‘The parties to a contract may by their agreement validly provide that the giving of a certificate … by a third party shall be a condition precedent to the right to bring … an action.  Such a provision is construed, not as ousting the jurisdiction of the courts in respect of a cause of action already accrued, but as having the effect that no cause of action arises until the certificate … is given …’

The clause was valid because it made the existence of the certificate a condition precedent to the cause of action:  there was no cause of action under the contract unless the certificate were obtained.  The clause did not prevent recourse to the courts with respect to any cause of action which existed independently of the need to obtain a certificate.

  1. Given this exposition of the law, I cannot accept that clause 7.6(3) purports to oust the jurisdiction of the courts. It is of the type which the High Court asserted has the approval of the common law. It does not prohibit access to the courts. It provides for a means by which an identified area of dispute, which might arise under the share sale agreement, should be resolved. It does not purport to commit all disputes which might arise under the contract to an expert, as did the clause which so angered Menzies J. The contract allows the parties to enforce their rights under the contract. The fact that some of those rights may depend upon the expert’s determination does not, as the authorities explain the law, deprive the court of jurisdiction so as to invalidate the clause.
  1. Counsel for the plaintiffs referred me to the unreported decision of Heenan J of the Supreme Court of Western Australia, Baulderstone Hornibrook Engineering Pty Ltd v Kayah Holdings Pty Ltd (CIV1742/1996;  judgment given 2 December 1997), which considered a clause in an engineering contract referring all disputes arising out of the agreement to a referee who should investigate the dispute and make a decision on it ‘in any manner that he saw fit’ subject to an obligation to observe ‘the principle of procedural fairness’.  The decision of the referee was to be final and binding.
  1. Heenan J (at 6-7) observed that ‘… the Court will recognise as proper any procedure which the parties have agreed upon to settle a dispute … Thus the Court usually will not intervene when the parties have referred a matter for the determination of an expert if such determination is within the referee’s particular field of expertise ...’. The clause was, however, struck down because it was:

‘… against public policy in that it (a) purports to oust the jurisdiction of the Court and (b) prescribes a procedure which is entirely unsuited to the resolution of disputes which may arise out of the contract.’

  1. The reasoning which led to these conclusions is not entirely clear but it seems that Heenan J took the view that the clause in question was of the type described by Menzies J in Egan.  It was a clause which referred all disputes which might arise out of  a complicated contract to a functionary who was given exclusive jurisdiction to determine them as he thought appropriate.  The clause here in question is not of that type. 
  1. There is an undoubted jurisdiction to stay a legal proceeding where the parties have by contract agreed that their dispute shall be determined by means other than curial adjudication. As Lord Mustill explained in Channel Tunnel Group Ltd & Anor v Balfour Beatty Construction Ltd & Ors [1993] AC 334 at 352, there is an ‘inherent power of the court to stay proceedings brought before it in breach of an agreement to decide disputes in some other way.’  The basis for the power was said to be a ‘wider general principle … that the court makes people abide by their contracts and … will restrain a plaintiff from bringing an action which he is doing in breach of his agreement with the defendant that any dispute between them shall be otherwise determined.’ (Per MacKinnon LJ in Racecourse Betting Control Board v Secretary for Air [1944] Ch 114 at 126.)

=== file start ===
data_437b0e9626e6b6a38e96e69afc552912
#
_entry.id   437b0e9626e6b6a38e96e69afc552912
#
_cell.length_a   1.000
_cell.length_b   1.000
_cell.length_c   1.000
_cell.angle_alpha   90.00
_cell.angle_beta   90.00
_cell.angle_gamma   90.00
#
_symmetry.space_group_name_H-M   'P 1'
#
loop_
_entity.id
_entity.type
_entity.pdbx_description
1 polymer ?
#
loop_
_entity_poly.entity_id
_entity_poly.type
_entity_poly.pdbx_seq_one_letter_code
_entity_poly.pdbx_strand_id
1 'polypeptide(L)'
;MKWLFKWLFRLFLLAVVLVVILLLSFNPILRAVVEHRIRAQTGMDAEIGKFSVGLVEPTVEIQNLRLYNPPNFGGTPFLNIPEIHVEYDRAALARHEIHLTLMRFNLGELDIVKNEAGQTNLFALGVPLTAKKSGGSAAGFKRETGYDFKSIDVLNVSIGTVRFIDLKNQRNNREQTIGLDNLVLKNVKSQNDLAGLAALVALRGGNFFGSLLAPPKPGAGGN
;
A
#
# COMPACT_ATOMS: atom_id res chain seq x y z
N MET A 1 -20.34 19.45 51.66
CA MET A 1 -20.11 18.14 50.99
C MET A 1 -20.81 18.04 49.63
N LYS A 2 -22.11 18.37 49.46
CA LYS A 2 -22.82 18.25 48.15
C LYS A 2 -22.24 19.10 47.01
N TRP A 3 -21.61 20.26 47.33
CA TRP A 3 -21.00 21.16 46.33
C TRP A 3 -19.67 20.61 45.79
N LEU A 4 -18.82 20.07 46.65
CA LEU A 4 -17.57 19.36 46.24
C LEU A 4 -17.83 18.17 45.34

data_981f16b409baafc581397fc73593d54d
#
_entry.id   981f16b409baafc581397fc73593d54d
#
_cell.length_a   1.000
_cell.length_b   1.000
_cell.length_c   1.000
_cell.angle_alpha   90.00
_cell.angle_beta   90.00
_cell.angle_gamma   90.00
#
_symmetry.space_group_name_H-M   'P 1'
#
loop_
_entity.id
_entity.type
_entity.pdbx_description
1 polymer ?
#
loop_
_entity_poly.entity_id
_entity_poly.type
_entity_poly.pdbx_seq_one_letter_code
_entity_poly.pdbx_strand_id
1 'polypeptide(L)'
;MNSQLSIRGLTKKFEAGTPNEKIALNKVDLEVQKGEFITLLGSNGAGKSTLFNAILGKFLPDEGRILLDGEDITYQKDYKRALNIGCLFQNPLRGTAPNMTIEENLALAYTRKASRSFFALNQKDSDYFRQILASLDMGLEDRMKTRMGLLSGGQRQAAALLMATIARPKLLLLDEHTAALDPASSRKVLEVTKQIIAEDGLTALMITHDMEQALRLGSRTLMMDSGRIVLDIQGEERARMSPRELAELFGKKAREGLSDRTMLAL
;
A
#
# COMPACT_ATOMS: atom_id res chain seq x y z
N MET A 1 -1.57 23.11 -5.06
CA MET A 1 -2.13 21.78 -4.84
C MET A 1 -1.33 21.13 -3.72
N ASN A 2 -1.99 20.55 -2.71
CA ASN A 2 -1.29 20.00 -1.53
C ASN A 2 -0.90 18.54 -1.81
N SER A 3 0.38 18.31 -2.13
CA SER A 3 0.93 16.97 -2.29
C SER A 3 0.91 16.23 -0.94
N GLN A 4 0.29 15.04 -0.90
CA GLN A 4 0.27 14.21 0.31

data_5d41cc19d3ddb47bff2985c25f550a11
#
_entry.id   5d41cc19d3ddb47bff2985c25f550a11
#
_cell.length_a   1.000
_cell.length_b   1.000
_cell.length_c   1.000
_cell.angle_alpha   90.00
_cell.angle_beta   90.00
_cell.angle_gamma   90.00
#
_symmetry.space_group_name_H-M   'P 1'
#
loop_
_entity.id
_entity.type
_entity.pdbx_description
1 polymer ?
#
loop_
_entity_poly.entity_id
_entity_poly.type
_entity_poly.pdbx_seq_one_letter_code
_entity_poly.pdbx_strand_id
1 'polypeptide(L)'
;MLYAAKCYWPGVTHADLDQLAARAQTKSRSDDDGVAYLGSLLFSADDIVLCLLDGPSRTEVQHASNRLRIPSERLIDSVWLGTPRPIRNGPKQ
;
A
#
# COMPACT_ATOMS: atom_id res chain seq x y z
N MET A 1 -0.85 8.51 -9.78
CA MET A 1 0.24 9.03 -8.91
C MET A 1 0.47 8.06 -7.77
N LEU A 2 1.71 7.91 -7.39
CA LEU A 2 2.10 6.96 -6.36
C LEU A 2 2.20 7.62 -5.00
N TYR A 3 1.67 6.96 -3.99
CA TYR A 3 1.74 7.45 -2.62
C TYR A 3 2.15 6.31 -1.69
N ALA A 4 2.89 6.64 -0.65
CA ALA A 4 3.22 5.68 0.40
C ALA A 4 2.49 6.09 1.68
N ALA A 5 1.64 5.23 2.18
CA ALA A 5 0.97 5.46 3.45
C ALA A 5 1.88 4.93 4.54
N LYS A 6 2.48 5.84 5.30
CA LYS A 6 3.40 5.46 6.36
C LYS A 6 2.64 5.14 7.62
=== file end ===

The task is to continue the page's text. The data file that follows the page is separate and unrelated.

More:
1. The jurisdiction has been recognised in a number of cases, in this country, at first instance: Badgin Nominees Pty Ltd v Oneida Ltd Anor [1998] VSC 118;  The Heart Research Institute Ltd v Psiron Ltd [2002] NSWSC 646;  Strategic Publishing Group Pty Ltd v John Fairfax Publications Pty Ltd [2003] NSWSC 1134.

I have not included cases concerning a stay of proceedings where the parties had agreed that disputes between them should be referred to arbitration.  Those cases are regulated by the various arbitration statutes.

  1. The discretion whether or not to grant the stay is obviously wide. The starting point for a consideration of its exercise is that the parties should be held to their bargain to resolve their dispute in the agreed manner. This factor was emphasised by the House of Lords in Channel Tunnel, by the High Court in Dobbs and Huddart Parker Ltd v The Ship Mill Hill and Her Cargo (1950) 81 CLR 502 (an arbitration case) and by Gillard J in Badgin.  However, a stay will not be granted if it would be unjust to deprive the plaintiff of the right to have his claim determined judicially or, to put it slightly differently, if the justice of the case is against staying the proceeding.  The party opposing the stay must persuade the court that there is good ground for the exercise of the discretion to allow the action to proceed and so preclude the contractual mode of dispute resolution.  The onus is a heavy one.  The court should not lightly conclude that the agreed mechanism is inappropriate.